Nov. 1 (UPI) -- In studying the plunderous ways of sea slugs, scientists have discovered a new way to catch a meal -- a technique called kleptopredation.
As new research shows, sea slugs are the pirates of the seafloor, attacking prey in their post-meal malaise in order to steal the meal their target just consumed.
"This is very exciting, we have some great results here that rewrite the text book on the way these creatures forage and interact with their environment," Trevor Willis, a senior lecturer at the University of Portsmouth, said in a news release.
Nudibranchs, a family of brightly colored sea slugs, snack on hydroid colonies, a coral-like super organism. The colonies consist of a collection of individual polyps which capture and eat plankton and small crustaceans.
When researchers analyzed the feeding habits of the colorful sea slugs, they found the gastropods prefer to consume polyps that have recently eaten a healthy helping of zooplankton.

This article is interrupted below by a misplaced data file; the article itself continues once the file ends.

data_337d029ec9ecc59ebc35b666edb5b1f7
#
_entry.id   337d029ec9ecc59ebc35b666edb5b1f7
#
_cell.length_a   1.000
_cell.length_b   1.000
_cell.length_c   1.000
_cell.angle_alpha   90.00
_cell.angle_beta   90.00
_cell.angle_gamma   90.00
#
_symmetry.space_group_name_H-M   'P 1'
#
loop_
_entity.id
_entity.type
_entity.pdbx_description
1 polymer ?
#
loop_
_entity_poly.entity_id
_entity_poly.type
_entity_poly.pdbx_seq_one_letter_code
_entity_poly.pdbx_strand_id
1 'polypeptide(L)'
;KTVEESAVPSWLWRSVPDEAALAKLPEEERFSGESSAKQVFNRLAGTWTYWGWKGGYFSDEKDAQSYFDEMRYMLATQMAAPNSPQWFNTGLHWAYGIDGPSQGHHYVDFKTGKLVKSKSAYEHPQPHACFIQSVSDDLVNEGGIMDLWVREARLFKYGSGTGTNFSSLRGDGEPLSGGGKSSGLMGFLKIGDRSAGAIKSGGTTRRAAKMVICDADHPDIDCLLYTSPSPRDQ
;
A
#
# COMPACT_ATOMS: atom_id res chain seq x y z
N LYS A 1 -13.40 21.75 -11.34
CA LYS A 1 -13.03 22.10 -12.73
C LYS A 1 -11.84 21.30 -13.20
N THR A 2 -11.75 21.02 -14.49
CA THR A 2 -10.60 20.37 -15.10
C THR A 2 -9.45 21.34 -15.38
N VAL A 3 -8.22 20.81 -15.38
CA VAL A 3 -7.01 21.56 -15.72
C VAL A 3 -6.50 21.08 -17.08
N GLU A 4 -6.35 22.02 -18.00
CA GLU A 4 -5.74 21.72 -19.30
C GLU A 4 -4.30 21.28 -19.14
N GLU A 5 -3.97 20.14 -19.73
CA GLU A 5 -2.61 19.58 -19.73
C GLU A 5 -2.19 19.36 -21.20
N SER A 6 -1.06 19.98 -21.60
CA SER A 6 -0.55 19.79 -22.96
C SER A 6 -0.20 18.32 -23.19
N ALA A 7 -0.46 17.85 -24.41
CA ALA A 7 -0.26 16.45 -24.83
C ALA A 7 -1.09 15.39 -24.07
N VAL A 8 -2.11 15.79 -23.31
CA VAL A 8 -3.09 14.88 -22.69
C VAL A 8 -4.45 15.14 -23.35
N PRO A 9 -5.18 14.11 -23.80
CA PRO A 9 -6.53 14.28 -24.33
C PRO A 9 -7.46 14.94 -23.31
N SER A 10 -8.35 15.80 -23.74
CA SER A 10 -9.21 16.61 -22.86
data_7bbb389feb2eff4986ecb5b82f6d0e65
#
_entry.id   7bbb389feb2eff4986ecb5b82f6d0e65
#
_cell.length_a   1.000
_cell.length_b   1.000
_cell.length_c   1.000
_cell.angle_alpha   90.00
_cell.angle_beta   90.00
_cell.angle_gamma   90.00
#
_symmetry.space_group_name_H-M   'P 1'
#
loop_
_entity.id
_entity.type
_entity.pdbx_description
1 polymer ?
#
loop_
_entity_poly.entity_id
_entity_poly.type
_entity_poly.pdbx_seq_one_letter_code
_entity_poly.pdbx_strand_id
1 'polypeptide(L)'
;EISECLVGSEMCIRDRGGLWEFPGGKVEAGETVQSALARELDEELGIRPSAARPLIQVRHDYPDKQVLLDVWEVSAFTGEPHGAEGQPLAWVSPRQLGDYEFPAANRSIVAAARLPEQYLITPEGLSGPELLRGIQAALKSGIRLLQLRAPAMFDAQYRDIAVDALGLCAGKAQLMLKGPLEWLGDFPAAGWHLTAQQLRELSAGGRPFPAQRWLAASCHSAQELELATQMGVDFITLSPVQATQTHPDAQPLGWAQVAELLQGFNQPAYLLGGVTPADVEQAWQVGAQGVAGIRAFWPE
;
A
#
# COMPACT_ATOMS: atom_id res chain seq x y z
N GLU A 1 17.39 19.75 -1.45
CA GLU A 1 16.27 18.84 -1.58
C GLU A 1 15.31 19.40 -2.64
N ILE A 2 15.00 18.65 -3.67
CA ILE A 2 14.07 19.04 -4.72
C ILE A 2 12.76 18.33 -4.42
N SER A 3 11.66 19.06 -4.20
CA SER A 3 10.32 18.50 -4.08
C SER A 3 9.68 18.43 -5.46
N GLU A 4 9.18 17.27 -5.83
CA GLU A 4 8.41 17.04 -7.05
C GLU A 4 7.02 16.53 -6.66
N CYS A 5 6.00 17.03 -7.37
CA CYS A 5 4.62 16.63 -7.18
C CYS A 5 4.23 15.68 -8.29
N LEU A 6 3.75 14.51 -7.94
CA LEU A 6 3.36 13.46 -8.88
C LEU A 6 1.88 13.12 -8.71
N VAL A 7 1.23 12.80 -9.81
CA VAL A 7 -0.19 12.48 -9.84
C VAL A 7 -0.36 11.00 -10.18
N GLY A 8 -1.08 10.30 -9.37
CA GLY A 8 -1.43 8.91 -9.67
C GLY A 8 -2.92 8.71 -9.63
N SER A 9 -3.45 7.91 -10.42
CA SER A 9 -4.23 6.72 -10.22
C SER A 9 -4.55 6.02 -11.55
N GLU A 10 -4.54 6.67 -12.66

"Effectively we have a sea slug living near the bottom of the ocean that is using another species as a fishing rod to provide access to plankton that it otherwise wouldn't have," Willis said.
The predation technique is new to biology.
"People may have heard of kleptoparasitic behavior -- when one species takes food killed by another, like a pack of hyenas driving a lion from its kill for example," Willis said. "This is something else, where the predator consumes both its own prey and that which the prey has captured."
Willis set out to study the consumption patterns of nudibranchs after he became intrigued by their specialization. By adopting such an exclusive diet, Willis was concerned the sea slugs could eat their way out of existence by depleting their sole source of nutrients.
But the latest research -- detailed in the journal Biology Letters -- suggests hydroid polyps only make up a small percentage of the sea slug's diet. Nudibranchs mostly eat zooplankton -- zooplankton caught and consumed by hydroid polyps, of course.
"Our ability to understand and predict ecosystems in the face of environmental change is impeded by a lack of understanding of trophic linkages," Willis said. "While we have some great results, like any science worth its salt, it raises more questions than it answers."